What's one similarity between the economic policy agendas of Presidents George W. Bush, Barack Obama, and Donald Trump? All three made the Walton family—the wealthiest family in the world—even richer.
According to a new analysis by the union-led campaign Making Change at Walmart (MCAW), the combination of Bush's 2003 tax cuts for the rich, Obama's extension of those tax cuts, and Trump's passage of a $1.5 trillion giveaway to the wealthy last year has netted the owners of Walmart $1.1 million per day in dividend income tax savings for the past 16 years.
"It is time Americans know that the Walton family, the wealthiest family in the world, is being subsidized even as Walmart workers live paycheck-to-paycheck with jobs that have few benefits."
—Amy Ritter, Making Change at WalmartIn total, MCAW found that the Walton's total savings between 2003 and 2018 exceeded $6.5 billion—a finding that the campaign said should infuriate workers struggling to get by on paltry wages.
"It should anger working and middle-class Americans of all political backgrounds that they pay taxes while the Walton family reaps the rewards of a $6 billion dollar tax break," Amy Ritter, communications director for MCAW, said in a statement.
"It is time Americans know that the Walton family, the wealthiest family in the world, is being subsidized even as Walmart workers live paycheck-to-paycheck with jobs that have few benefits," Ritter added. "It is time for our political leaders to wake up to the reality that our broken tax system is helping the least deserving and hurting the most deserving."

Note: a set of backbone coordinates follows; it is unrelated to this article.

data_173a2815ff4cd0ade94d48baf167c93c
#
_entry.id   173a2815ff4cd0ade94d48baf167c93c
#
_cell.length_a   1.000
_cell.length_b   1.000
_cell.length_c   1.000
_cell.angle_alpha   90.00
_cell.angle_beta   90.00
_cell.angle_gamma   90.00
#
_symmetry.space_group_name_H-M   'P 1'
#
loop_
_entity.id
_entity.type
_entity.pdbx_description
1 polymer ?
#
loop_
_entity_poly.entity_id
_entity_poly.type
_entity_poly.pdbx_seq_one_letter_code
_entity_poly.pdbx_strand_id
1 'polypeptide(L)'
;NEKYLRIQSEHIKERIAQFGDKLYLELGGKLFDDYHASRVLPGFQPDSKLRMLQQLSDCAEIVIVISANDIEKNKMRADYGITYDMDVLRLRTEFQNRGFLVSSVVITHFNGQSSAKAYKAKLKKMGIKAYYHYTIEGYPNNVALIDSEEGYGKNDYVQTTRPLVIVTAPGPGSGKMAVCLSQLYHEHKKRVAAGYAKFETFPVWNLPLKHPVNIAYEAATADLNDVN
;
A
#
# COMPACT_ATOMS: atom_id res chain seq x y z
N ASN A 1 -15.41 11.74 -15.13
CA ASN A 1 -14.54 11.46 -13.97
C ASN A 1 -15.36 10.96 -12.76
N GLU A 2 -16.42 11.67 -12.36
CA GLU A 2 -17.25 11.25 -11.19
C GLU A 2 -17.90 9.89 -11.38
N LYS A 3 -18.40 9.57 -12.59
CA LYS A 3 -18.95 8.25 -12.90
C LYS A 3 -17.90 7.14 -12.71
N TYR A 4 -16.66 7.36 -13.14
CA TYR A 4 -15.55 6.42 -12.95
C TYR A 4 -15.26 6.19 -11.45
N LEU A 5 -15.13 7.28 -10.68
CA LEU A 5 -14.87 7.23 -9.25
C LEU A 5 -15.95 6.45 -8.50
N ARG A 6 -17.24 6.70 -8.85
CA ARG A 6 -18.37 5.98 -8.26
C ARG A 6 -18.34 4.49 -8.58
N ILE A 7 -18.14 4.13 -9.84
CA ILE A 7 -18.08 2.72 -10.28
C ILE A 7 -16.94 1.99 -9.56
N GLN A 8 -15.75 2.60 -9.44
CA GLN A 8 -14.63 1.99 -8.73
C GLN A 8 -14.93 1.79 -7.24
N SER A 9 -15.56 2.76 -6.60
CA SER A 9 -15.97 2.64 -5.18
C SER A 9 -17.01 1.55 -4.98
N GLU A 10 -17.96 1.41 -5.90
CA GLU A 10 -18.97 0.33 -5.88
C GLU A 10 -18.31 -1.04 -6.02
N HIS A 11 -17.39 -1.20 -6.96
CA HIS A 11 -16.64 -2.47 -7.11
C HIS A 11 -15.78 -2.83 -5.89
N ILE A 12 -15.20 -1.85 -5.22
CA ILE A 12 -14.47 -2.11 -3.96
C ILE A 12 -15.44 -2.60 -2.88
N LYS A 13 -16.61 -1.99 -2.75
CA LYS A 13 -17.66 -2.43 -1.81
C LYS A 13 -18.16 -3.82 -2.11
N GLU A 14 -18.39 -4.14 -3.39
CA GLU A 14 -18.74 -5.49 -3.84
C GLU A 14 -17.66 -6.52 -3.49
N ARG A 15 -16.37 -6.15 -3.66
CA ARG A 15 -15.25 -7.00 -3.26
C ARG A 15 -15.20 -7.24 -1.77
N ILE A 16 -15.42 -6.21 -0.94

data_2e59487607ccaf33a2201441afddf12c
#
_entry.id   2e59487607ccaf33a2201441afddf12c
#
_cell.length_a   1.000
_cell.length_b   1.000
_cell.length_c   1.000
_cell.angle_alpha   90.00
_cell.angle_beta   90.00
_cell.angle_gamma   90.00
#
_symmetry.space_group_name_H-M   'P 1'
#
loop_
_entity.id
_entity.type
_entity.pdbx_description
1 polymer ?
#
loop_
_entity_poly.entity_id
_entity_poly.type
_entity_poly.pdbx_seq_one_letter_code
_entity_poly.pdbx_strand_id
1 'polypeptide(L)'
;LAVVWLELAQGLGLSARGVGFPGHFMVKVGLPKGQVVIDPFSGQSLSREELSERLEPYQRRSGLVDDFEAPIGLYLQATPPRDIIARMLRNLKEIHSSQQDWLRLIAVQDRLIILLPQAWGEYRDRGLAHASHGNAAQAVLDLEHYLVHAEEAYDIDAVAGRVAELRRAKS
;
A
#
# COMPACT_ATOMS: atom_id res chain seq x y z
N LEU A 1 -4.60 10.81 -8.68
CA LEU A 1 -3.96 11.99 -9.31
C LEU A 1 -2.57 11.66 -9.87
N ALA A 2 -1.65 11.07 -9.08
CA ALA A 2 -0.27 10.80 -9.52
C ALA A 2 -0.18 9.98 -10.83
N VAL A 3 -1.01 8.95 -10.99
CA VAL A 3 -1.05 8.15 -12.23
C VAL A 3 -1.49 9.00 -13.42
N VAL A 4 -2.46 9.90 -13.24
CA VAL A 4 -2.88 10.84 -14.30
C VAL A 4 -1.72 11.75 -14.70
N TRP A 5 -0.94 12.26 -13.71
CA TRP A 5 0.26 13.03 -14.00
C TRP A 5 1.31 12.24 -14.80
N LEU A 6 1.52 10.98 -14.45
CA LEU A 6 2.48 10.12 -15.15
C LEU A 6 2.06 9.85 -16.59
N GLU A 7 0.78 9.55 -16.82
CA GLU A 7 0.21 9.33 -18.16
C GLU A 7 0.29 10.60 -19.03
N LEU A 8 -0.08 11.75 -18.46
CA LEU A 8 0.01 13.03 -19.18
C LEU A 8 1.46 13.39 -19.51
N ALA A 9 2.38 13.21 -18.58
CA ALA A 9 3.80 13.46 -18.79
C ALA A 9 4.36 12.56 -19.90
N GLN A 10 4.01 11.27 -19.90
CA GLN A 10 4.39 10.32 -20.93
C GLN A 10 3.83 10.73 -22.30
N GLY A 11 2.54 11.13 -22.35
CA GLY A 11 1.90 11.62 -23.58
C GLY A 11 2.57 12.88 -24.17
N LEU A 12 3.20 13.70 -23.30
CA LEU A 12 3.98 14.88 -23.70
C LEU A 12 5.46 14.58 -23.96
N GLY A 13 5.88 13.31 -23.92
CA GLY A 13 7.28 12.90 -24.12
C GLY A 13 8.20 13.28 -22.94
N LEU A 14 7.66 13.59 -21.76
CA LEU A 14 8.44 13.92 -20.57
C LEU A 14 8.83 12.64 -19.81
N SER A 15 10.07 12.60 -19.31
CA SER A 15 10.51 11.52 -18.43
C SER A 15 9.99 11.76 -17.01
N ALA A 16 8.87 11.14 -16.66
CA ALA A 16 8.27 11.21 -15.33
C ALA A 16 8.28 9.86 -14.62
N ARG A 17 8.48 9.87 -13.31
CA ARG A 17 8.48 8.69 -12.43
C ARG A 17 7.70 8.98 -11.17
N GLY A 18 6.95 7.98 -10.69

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By its own admission, MCAW's conclusion that the Walton family has raked in over a million bucks per day in tax savings for the past 16 years is conservative, and underestimates the overall tax windfall the Waltons have received during the three most recent administrations.
In a press release, MCAW—which is run by the United Food and Commercial Workers International Union—pointed out that its analysis only examined "the Walton family ownership of Walmart stock through two entities—Walton Enterprises LP/LLC and the Walton Family Holdings Trust. The savings for individual family members, who own millions of additional Walmart shares on which dividends are also paid, was not included in this analysis."
Even so, the numbers are striking: While Walmart's starting wage has risen just slightly over the past 16 years amid soaring grassroots pressure, MCAW estimates that the Walton family has raked in $6,510,847,623 in dividend income tax savings.
"The level of tax savings reflects not only a broken tax system that has been exploited by the Walton family, but shows the indifference the largest Walmart shareholders have to the economic plight facing tens of thousands of workers who depend on taxpayer-funded government assistance and programs," MCAW concluded.